Ranchers and farmers need to report these losses with-in 30 days of discovering the loss. With the wildfires still burning out of control, there may be a delay in this discovery. Also, these payments are subject to the overall $125,000 payment which may limit the relief for many of the farmers/ranchers in this area. With the high price of cattle right now, a loss of about 100 head of cattle could easily tap out the limit for the year.

Here is a fact sheet from the USDA on LIP.

Here is a fact sheet from the USDA on LFP.

Here is a fact sheet from the USDA on ELAP.

ACA Subsidies: One Court Strikes Down, Another Upholds

Jul 22, 2014

The U.S. Court of Appeals for the D.C. Circuit ruled Tuesday morning that the insurance subsidies granted through the federally run health exchange, which covered 36 states for the first open enrollment period, are not allowed by the law. Subsidies provided by state ran exchanges would still be allowed.

The highly anticipated opinion in the case of Jacqueline Halbig v. Sylvia Mathews Burwell reversed a lower court ruling finding that federally run exchanges did have the authority to disburse subsidies.

This ruling vacates the Internal Revenue Service (IRS) regulation allowing the federal exchanges to give subsidies. The large majority of individuals, about 86 percent, in the federal exchange system received subsidies, and in those cases the subsidies covered about 76 percent of the premium on average.

No more than two hours later, a second federal appellate court, the U.S. Court of Appeals for the 4th Circuit, reached the opposite conclusion, ruling that while the relevant provision of the federal health care law might appear to cut against the federal government, the I.R.S. is nonetheless entitled to the benefit of the doubt from the federal courts.

“We cannot discern whether Congress intended one way or another to make the tax credits available on HHS-facilitated Exchanges. The relevant statutory sections appear to conflict with one another, yielding different possible interpretations,” the 4th Circuit declared in King v. Burwell. “Confronted with the Act’s ambiguity, the IRS crafted a rule ensuring the credits’ broad availability and furthering the goals of the law. In the face of this permissible construction, we must defer to the IRS Rule.”

Due to the circuit split on a fundamental question of the legality of the ACA, I would guess it is likely the U.S. Supreme Court will review the rulings. Until then, stay tuned.

Top 100 Ag Banks

Jul 21, 2014

The American Bankers Association (ABA) posts a quarterly report of the 100 largest Ag Banks (Non-Farm Credit). In the first quarter report for this year, the #1 bank for Ag loans was Wells Fargo with $7.229 billion of farmland ($2.231 billion and $4.998 billion of other ag loans). #2 was Rabobank with $3.957 billion followed by Bank of the West ($3.342 billion), Bank of America ($2.471 billion) and First National Bank of Omaha ($2.050 billion) to round out the top 5 banks.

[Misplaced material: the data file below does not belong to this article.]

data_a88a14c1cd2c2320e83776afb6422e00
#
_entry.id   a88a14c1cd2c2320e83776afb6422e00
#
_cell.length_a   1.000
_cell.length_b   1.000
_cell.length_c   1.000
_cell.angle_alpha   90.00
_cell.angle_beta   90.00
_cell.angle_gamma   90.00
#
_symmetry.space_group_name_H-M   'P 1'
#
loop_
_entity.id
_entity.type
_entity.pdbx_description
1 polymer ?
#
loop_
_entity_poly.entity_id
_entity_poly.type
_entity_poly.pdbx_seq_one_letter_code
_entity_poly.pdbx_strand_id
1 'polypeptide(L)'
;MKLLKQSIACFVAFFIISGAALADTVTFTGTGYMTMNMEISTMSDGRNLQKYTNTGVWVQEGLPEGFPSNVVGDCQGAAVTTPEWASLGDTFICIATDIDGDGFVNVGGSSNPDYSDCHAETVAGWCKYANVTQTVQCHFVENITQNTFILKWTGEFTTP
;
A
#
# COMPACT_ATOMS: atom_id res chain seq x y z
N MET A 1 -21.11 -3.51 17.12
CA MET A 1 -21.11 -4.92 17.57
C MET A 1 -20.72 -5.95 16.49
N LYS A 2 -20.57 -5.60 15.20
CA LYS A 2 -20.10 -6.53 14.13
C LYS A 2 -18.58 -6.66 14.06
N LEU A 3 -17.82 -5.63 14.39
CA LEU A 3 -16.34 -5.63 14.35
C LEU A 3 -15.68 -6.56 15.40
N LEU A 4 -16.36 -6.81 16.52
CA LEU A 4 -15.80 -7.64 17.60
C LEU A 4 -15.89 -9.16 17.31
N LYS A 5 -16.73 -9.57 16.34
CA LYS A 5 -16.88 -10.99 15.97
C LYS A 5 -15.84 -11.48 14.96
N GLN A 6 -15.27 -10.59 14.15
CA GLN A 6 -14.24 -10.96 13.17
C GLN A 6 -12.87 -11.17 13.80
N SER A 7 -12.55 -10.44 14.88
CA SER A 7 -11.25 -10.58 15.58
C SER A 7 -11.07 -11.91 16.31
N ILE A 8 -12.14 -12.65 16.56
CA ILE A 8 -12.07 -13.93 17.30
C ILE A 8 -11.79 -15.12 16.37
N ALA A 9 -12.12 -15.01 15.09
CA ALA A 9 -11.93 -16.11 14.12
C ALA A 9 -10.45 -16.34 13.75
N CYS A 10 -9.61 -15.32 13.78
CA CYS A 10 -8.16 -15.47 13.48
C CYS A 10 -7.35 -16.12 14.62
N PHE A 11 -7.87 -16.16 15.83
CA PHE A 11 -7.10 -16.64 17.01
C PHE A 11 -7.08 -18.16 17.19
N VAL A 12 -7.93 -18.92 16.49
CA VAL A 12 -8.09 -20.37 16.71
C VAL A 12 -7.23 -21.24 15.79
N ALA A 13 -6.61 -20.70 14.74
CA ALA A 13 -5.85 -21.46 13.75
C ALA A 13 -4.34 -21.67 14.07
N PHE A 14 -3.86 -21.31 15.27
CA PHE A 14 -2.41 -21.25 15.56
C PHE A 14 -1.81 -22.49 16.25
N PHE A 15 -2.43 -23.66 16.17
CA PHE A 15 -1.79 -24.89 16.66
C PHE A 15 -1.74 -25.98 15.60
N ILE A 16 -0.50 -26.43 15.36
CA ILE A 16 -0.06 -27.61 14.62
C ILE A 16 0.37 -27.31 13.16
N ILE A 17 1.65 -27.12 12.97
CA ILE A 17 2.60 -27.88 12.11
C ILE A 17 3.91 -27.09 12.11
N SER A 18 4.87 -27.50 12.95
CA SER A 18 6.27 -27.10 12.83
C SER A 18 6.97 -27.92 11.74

There are currently 11 banks with more than $1 billion in Ag loans with Bremer Bank based in Minnesota at $1.005 billion being #11. John Deere Financial is # 8 on the list with $1.497 billion of machinery loans and about 77% of its assets are composed of farm loans which is the highest percentage in the Top 50, tied with First Financial Bank of El Dorado, Arkansas. In recent years, having a large concentration in Ag Loans has been a good thing. Over the next five years, maybe not so good. You can understand a bank like John Deere Financial having a large concentration of Ag loans, but a smaller bank like First Financial may face greater regulatory scrutiny.

Banks in the Top 100 banks with exposure greater than 60% that have not yet been mentioned are:

#15 United Bank of Iowa, Ida Grove, Iowa - 76%

#21 American State Bank, Sioux Center, Iowa - 63%

#38 Investors Community Bank, Manitowoc, Wisconsin - 63%

#50 Carroll County State Bank, Carroll, Iowa - 61%

#64 Peoples Bank, Rock Valley, Iowa - 68%

#74 American Bank and Trust, Wessington Springs, South Dakota - 61%

#89 First State Bank of North Dakota, Arthur, North Dakota - 74%

#96 Premier Bank, Rock Valley, Iowa - 70%

#97 Security Savings Bank, Canton, SD - 73%

#99 The Farmers Bank of Prophetstown, Prophetstown, Illinois - 74%

Three of these banks are located in Northwest Iowa and two in the same town of Rock Valley, Iowa (which I drove through a week ago Saturday along with Sioux Center). This is the part of Iowa that has seen farm land prices in excess of $20,000. If you want to see a list of the top 100 Ag banks by loan concentration, see the list here.